John 13:34-35 (NRSV)
Jesus said, “I give you a new commandment, that you love one another. Just as I have loved you, you also should love one another. By this everyone will know that you are my disciples, if you have love for one another.”
Romans 13:8-10 (NRSV)
Owe no one anything, except to love one another; for the one who loves another has fulfilled the law. The commandments, “You shall not commit adultery; You shall not murder; You shall not steal; You shall not covet”; and any other commandment, are summed up in this word, “Love your neighbor as yourself.” Love does no wrong to a neighbor; therefore, love is the fulfilling of the law.
“Love one another” is philosophy–good philosophy–something every major religion advocates. But Jesus did not stop there. He added, “as I have loved you.” Word became flesh. A concept became concrete–truth illustrated. Jesus’ example was both the source and confirmation of the message. The pattern is still the same–the word must still become flesh in order to be understood.
– Steve Harper reflecting on John 13:31-35 in The Holy Gospel: April 28, 2013 (Year C)
In an age when the word “love”is greatly abused, it is important to remember that the primary component of biblical love is not affection but commitment. Warm feelings of gratitude may fill our consciousness as we consider all that God has done for us, but it is not warm feelings that Deut. 6:5 demands of us but rather stubborn, unwavering commitment. Similarly, to love our neighbor, including our enemies, does not mean that we must feel affection for them. To love the neighbor is to imitate God by taking their needs seriously. – Douglas Hare
What does love look like?
It has the hands to help others.
It has the feet to hasten to the poor and needy.
It has eyes to see misery and want.
It has the ears to hear the sighs and sorrows of men.
That is what love looks like.
-Augustine of Hippo
To love your neighbor
is to welcome them
into the home of your heart
where God is.
– Steve Garnaas- Holmes, Heaven Grows Around You
If there is anything in which this life, this way, can be expressed, in which God has revealed Himself most clearly, it is the reality of love. You are someone only in as far as you are love, and only what has turned to love in your life will be preserved.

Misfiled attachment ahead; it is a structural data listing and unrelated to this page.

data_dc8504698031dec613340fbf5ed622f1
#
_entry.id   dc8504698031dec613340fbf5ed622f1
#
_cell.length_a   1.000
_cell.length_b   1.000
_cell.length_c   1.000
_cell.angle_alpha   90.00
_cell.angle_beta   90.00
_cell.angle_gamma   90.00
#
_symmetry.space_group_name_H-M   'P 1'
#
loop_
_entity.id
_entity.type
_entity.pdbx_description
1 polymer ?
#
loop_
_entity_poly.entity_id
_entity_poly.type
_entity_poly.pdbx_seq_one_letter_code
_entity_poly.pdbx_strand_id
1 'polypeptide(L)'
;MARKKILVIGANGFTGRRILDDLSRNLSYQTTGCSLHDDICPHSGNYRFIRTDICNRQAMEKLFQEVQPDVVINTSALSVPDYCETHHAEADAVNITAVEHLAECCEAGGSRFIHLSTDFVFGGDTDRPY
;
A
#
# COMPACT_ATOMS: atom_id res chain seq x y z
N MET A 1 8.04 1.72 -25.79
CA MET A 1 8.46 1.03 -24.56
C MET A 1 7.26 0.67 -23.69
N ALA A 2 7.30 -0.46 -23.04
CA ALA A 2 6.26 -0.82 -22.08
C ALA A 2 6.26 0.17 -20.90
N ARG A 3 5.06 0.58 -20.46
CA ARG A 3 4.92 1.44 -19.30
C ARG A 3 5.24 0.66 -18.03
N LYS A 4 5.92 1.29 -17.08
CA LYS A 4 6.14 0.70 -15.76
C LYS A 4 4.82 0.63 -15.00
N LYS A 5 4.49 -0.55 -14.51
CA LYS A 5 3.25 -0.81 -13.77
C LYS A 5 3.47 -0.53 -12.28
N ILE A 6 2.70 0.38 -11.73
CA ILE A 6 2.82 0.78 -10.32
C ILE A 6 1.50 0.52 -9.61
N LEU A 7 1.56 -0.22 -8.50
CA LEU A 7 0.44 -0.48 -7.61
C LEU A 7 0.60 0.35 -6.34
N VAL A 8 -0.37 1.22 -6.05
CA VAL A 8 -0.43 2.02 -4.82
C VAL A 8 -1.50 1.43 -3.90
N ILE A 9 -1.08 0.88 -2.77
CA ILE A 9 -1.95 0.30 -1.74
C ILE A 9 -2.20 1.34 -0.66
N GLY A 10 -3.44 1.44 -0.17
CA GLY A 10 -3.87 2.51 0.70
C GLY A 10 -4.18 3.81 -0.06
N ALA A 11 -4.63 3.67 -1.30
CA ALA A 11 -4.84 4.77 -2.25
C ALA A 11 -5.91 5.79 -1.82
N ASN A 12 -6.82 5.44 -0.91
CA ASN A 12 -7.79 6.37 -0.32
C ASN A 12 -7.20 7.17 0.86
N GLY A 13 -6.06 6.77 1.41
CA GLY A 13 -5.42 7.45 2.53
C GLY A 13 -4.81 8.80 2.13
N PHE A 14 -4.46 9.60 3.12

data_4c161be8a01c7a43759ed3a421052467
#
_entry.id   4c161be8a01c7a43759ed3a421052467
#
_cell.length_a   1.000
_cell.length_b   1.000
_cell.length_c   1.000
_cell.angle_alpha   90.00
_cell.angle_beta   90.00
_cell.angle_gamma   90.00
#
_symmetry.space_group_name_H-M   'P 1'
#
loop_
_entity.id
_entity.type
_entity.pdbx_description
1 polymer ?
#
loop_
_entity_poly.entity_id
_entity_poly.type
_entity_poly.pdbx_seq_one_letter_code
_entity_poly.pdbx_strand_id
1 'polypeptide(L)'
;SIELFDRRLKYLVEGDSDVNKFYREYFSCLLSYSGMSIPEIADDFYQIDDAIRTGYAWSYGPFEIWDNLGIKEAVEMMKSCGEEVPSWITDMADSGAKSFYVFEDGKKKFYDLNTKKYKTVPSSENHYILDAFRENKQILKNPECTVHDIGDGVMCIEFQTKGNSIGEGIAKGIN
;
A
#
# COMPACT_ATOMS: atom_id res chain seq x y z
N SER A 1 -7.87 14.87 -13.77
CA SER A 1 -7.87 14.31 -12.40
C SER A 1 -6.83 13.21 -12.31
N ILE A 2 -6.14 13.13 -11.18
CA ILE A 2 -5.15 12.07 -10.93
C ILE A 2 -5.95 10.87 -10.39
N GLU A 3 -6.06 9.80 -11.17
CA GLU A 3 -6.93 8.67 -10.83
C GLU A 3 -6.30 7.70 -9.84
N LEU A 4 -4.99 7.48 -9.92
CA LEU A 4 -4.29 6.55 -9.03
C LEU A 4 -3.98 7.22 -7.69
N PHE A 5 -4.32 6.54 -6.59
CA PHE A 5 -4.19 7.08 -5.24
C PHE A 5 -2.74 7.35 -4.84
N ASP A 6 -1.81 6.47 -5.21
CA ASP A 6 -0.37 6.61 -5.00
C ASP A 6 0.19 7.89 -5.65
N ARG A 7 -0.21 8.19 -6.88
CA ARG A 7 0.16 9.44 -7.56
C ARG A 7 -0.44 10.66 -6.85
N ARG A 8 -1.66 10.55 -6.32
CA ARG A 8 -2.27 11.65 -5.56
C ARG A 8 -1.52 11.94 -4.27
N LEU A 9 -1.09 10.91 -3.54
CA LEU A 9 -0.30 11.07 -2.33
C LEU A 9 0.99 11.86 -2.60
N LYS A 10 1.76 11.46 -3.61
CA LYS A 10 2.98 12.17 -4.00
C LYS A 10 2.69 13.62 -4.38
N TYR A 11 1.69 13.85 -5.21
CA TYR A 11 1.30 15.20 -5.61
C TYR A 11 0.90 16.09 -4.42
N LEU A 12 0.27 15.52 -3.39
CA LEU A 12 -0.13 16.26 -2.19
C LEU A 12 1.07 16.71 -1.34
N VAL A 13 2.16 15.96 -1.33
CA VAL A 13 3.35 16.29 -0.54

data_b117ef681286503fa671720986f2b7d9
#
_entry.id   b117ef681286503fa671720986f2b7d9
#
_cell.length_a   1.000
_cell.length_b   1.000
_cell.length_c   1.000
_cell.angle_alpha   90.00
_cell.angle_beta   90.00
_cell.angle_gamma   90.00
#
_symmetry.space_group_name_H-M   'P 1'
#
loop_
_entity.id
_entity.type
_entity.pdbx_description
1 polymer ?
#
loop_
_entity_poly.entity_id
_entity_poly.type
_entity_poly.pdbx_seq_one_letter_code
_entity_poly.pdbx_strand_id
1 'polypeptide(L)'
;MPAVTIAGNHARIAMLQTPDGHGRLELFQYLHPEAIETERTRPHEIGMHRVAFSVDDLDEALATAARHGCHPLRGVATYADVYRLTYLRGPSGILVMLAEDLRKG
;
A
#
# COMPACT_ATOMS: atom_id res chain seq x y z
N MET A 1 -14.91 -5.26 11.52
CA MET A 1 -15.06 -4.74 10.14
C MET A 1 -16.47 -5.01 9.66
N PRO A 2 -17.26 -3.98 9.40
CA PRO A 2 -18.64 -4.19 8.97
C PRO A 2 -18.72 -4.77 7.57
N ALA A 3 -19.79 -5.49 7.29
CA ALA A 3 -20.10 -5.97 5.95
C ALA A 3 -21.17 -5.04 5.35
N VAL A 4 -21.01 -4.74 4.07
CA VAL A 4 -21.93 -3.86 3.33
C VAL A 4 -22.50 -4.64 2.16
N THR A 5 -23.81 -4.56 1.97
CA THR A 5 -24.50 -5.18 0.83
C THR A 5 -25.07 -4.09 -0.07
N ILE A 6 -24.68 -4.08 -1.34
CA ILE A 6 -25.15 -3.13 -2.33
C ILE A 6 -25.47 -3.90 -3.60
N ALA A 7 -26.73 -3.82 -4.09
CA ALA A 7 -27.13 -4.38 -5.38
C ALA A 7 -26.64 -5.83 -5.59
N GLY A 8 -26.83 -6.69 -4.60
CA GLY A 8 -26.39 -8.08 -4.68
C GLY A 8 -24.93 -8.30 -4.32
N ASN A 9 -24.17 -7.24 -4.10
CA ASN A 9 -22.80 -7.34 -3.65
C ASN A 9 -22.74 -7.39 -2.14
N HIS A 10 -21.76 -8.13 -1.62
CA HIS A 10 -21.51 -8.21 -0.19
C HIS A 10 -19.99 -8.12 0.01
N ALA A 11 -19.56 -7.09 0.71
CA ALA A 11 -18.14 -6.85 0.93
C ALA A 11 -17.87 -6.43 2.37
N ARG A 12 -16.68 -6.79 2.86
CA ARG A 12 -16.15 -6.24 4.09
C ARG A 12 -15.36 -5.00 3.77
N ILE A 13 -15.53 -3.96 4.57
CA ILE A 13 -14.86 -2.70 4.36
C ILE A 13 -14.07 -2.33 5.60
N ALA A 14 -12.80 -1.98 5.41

– Rule for a New Brother
Alas. It is so easy to talk, and so hard to do. It is easy to love people in theory.
– Dorothy Day
[Jesus said love] as I have loved you:
* radical love of enemies, the poor, tax collectors, sinners, prostitutes, lepers;
* the relentless challenges to the righteous and pious, truth telling, table overturning,
* and finally cross bearing and death embracing, laying down his life for his friends.
It makes me want to hide under my desk. I’d feel better if Jesus really ascended far away into heaven, remotely busying himself at the “right hand of the Father.” Unfortunately, the enthronement takes place within our own hearts. Loving one another as he loved us, is, indeed a most intimate commandment.
– Suzanne Guthrie, At the Edge of the Enclosure
The Kingdom is to be in the midst of your enemies. And he who will not suffer this does not want to be of the Kingdom of Christ; he wants to be among friends, to sit among roses and lilies, not with the bad people but the devout people. O you blasphemers and betrayers of Christ! If Christ had done what you are doing who would ever have been spared? – Martin Luther
There comes a time when humanity is called to shift to a new level of consciousness, to reach a higher moral ground. A time when we have to shed our fear and give hope to each other. That time is now. – Wangari Maathai
Immense humility, and tender care and gratitude are always fitting for Christians. Being right is interesting, but love for those Christ loves is always one step higher in Jesus’ scale of values. – from the blog of James Howell
I can say that that eternal world is like the white light of the sun, in which all the colors of the rainbow are present and in which each retains its own distinctive character. Or I can say that it is like a symphony in which all the notes are heard in a single perfect harmony, but in which each has its own particular time and place. Or I can say that it is like a multitude of thoughts gathered together in a single mind which comprehends them in a single idea embracing all. Or going deeper, I can say that it is like a communion of persons in love, in which each understands the other and is one with the other. “I in them and thou in me, that they may become perfectly one.” This is as far as human words can go. – Bede Griffiths, Return to the Center
For who can truly rejoice who loves not good as the source of his joy?
Who can have true peace, if he have it not with one whom he truly loves?
Who can be long-enduring through persevering continuance in good,
save through fervent love?
Who can be kind, if he love not the person he is aiding?
Who can be good, if he is not made so by loving?
Who can be sound in the faith, without that faith which worketh by love?
Whose meekness can be beneficial in character, if not regulated by love?
And who will abstain from that which is debasing, if he love not that which dignifies?
– Augustine of Hippo
you have made all races and nations to be one family,
and you sent Jesus Christ to proclaim the good news of salvation to all people.
Pour out your Spirit on the whole creation
and hasten the coming of your reign of justice and love among the nations of the world.
God of love, grant our prayer.
– by Bosco Peters, from his free electronic book Celebrating Eucharist
Click here, for an incredibly powerful reflection by Steve Garnaas-Holmes on the steadfast and sacrificial love of God through Jesus’ death and resurrection entitled Victory.
For more information on the use of the art, scripture translations and this post in other settings, please refer to the copyright information page.